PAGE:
I've had an idea for a few months now, that I've been letting
percolate in the back half of my brain. If I understand the way the
current master-slave processing works, the master starts up, and
uniformly queues jobs to slaves. Each job consists of one or more
individuals (depending on whether we're running a SimpleProblemForm
or a GroupedProblemForm).
For each job on the queue, the master sends the appropriate
individuals to the slave, the slave evaluates them, and then sends
the results to the master.
So for a SimpleProblemForm with, say, 1024 individuals and 4 slaves,
there are 256 cycles of send-wait-result per slave.
My concerns are:
1. The algorithm doesn't address the relative processing power of
each slave in any way.
2. As the comments in the API state, master-slave only makes sense if
the communication time for a single job is a fraction of the
To address these issues, I propose to work on a solution that will at
least work for SimpleProblemForms, as follows:
INIT: For each slave, enter 1.0 in efficiency array.
1. Master divides individuals to be evaluated among slaves according
to their efficiency as follows:
#individuals_to_evaluate[slave] = e[slave] / sum(e)
where e[slave] is the efficiency entry in the array, and
sum(e) is the sum of all entries in the efficiency array.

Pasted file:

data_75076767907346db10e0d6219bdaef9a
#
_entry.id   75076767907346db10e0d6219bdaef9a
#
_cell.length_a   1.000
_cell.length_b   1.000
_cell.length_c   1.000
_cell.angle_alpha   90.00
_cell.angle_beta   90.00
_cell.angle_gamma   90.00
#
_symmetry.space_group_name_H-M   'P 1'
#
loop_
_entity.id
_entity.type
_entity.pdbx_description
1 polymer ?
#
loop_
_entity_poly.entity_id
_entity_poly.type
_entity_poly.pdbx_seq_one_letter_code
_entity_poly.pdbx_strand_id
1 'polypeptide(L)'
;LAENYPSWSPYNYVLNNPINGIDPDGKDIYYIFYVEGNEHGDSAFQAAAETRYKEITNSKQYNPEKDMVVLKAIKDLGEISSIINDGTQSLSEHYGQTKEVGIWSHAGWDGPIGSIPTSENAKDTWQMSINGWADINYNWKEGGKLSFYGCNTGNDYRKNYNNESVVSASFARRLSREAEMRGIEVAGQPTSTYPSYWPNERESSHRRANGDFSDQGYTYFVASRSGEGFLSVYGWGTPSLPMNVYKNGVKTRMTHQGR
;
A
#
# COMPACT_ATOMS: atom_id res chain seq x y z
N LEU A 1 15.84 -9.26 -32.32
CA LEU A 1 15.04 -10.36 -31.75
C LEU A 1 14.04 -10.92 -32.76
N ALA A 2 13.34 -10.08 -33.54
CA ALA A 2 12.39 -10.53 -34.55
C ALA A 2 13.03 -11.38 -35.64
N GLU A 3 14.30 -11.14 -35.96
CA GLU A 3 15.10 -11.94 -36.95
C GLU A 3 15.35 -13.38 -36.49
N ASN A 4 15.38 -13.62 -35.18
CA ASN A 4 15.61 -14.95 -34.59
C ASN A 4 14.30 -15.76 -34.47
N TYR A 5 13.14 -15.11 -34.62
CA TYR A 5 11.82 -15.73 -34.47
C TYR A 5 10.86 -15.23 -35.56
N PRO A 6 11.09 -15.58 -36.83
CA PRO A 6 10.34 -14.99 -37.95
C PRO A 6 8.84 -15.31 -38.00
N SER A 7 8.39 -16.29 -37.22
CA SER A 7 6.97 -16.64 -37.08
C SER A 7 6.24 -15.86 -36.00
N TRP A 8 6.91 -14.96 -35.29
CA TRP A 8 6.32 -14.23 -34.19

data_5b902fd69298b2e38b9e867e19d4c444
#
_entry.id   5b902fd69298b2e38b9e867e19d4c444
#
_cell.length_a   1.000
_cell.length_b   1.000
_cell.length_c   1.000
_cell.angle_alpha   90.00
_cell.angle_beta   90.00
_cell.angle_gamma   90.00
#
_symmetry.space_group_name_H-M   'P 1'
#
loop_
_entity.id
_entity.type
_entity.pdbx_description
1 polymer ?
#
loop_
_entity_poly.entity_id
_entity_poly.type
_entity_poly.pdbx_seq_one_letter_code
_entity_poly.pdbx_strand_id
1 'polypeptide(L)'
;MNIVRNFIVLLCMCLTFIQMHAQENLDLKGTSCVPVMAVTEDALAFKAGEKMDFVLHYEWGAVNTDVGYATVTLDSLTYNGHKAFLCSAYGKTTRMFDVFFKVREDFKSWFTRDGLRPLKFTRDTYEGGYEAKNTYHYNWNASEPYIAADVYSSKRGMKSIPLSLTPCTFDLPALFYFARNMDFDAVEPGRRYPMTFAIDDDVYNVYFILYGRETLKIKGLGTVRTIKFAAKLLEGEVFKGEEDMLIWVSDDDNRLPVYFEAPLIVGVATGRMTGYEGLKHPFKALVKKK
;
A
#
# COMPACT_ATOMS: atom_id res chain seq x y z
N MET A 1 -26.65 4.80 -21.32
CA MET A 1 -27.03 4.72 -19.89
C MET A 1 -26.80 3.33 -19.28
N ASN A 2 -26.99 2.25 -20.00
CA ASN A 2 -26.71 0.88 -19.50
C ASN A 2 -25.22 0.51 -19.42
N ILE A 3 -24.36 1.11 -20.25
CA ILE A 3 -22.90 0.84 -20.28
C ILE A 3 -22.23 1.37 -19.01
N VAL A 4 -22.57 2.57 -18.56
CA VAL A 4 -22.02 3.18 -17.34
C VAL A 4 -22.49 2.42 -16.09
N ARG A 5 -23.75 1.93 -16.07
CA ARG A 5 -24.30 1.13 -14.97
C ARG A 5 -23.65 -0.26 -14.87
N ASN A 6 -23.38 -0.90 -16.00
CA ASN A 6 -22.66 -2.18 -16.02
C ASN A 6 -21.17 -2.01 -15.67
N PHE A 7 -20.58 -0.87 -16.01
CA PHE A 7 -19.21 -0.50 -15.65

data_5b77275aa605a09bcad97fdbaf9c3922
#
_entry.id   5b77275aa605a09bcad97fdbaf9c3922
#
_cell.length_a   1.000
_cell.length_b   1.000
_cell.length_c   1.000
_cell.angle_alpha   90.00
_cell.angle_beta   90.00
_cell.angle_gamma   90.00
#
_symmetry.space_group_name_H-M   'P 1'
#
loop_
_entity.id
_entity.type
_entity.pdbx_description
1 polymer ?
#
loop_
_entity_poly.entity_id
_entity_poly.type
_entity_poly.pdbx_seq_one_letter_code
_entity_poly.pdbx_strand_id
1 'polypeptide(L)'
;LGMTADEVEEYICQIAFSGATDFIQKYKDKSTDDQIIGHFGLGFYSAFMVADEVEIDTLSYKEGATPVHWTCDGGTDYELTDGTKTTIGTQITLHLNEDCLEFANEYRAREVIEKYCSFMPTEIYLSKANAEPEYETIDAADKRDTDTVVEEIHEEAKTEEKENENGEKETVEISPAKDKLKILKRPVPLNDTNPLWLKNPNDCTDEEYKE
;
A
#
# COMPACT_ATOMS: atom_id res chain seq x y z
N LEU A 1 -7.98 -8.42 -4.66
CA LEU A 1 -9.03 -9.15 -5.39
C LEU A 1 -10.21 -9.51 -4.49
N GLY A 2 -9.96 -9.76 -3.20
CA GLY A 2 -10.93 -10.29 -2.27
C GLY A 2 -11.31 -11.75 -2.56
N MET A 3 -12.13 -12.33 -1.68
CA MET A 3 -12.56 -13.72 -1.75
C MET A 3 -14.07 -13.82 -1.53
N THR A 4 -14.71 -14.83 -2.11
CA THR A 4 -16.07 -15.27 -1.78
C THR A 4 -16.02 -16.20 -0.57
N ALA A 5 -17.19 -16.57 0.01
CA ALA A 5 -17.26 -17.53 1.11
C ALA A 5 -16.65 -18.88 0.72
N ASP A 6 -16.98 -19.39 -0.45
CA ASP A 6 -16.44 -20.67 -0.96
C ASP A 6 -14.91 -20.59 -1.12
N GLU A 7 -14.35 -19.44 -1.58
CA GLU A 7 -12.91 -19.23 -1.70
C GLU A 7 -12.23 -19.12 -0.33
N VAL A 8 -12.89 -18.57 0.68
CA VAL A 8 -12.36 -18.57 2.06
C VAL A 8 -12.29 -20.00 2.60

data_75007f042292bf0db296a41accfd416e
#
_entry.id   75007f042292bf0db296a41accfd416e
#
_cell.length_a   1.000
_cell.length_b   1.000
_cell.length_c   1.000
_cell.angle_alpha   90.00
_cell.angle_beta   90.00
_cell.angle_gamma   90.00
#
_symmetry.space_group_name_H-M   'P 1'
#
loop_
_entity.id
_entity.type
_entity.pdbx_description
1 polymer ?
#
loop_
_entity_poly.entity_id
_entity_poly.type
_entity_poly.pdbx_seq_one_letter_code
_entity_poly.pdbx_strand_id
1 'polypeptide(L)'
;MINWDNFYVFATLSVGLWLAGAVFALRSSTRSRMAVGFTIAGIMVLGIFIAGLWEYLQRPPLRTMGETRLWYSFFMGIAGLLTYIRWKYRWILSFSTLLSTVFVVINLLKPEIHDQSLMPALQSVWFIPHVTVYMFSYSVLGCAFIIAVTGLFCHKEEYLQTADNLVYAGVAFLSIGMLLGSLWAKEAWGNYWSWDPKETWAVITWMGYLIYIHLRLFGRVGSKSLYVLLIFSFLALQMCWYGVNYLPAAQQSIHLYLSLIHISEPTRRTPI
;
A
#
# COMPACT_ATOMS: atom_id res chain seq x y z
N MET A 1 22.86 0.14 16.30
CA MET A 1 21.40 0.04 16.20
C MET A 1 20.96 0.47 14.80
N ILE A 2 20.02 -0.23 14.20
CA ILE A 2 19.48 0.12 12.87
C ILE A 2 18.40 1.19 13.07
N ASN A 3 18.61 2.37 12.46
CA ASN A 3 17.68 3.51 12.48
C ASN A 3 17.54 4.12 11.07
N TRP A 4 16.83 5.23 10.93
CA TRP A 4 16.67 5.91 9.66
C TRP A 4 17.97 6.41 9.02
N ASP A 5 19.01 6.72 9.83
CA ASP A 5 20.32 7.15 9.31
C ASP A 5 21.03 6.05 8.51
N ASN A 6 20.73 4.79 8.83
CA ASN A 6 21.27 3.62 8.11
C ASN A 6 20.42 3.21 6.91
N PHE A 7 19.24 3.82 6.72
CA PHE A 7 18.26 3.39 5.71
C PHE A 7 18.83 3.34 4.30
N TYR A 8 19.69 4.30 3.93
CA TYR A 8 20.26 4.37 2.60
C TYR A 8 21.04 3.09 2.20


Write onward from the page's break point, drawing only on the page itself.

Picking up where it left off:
2. Send ALL individuals to be evaluated to each slave. Master awaits
3. Slave evaluates all individuals sent to it.
4. Slave sends ALL results to master.
5. Once all results are in, based on the times and number of
individuals evaluated, master updates the slave efficiency array as
e[slave] = #individuals_evaluated[slave] / time_to_evaluate[slave]
6. Master computes next generation. Repeat to step 1.
I feel this addresses the two issues in this way:
1. Although not perfect, each slave, after the first generation, is
assigned a number of individuals to evaluate such that all slaves
should return at statistically the same time, give or take.
2. The communication time becomes small relative to the evaluation
time by having the slaves evaluate many individuals per communication
rather than just one individual.
One issue is what happens if a slave fails. In this case, it would
probably make sense to have a timeout per slave, such that if the
slave does not return within, say, twice the expected time, the slave
is considered nonresponsive, and removed from the list of available
The expected time would be calculated based on the time it takes for
the first slave to return. In generations > 1 this makes sense
because all slaves are expected to return in roughly the same amount
of time. For generation 1, this will kill off slaves who are
unreasonably slow relative to the fastest slave. This isn't too good
if the fastest slave happens to be an outlier, though.
Any thoughts? Comments? Criticisms?